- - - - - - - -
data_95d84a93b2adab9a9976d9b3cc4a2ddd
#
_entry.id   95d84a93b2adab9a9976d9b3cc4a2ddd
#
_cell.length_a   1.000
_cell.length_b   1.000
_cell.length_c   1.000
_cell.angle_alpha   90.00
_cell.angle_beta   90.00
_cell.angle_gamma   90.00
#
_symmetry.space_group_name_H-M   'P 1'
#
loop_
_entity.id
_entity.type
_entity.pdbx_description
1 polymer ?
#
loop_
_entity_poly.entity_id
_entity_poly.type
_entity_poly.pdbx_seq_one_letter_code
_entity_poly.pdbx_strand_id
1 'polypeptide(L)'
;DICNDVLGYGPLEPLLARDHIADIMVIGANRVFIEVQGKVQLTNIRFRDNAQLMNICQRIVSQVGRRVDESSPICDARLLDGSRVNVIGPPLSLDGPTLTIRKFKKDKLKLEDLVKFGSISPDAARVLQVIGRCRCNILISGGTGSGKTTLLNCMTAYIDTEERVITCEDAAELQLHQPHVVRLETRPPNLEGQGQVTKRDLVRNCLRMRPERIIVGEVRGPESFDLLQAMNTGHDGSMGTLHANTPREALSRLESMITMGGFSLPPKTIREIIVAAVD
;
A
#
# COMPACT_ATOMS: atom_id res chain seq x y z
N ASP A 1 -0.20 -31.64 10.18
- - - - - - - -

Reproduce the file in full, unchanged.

data_95d84a93b2adab9a9976d9b3cc4a2ddd
#
_entry.id   95d84a93b2adab9a9976d9b3cc4a2ddd
#
_cell.length_a   1.000
_cell.length_b   1.000
_cell.length_c   1.000
_cell.angle_alpha   90.00
_cell.angle_beta   90.00
_cell.angle_gamma   90.00
#
_symmetry.space_group_name_H-M   'P 1'
#
loop_
_entity.id
_entity.type
_entity.pdbx_description
1 polymer ?
#
loop_
_entity_poly.entity_id
_entity_poly.type
_entity_poly.pdbx_seq_one_letter_code
_entity_poly.pdbx_strand_id
1 'polypeptide(L)'
;DICNDVLGYGPLEPLLARDHIADIMVIGANRVFIEVQGKVQLTNIRFRDNAQLMNICQRIVSQVGRRVDESSPICDARLLDGSRVNVIGPPLSLDGPTLTIRKFKKDKLKLEDLVKFGSISPDAARVLQVIGRCRCNILISGGTGSGKTTLLNCMTAYIDTEERVITCEDAAELQLHQPHVVRLETRPPNLEGQGQVTKRDLVRNCLRMRPERIIVGEVRGPESFDLLQAMNTGHDGSMGTLHANTPREALSRLESMITMGGFSLPPKTIREIIVAAVD
;
A
#
# COMPACT_ATOMS: atom_id res chain seq x y z
N ASP A 1 -0.20 -31.64 10.18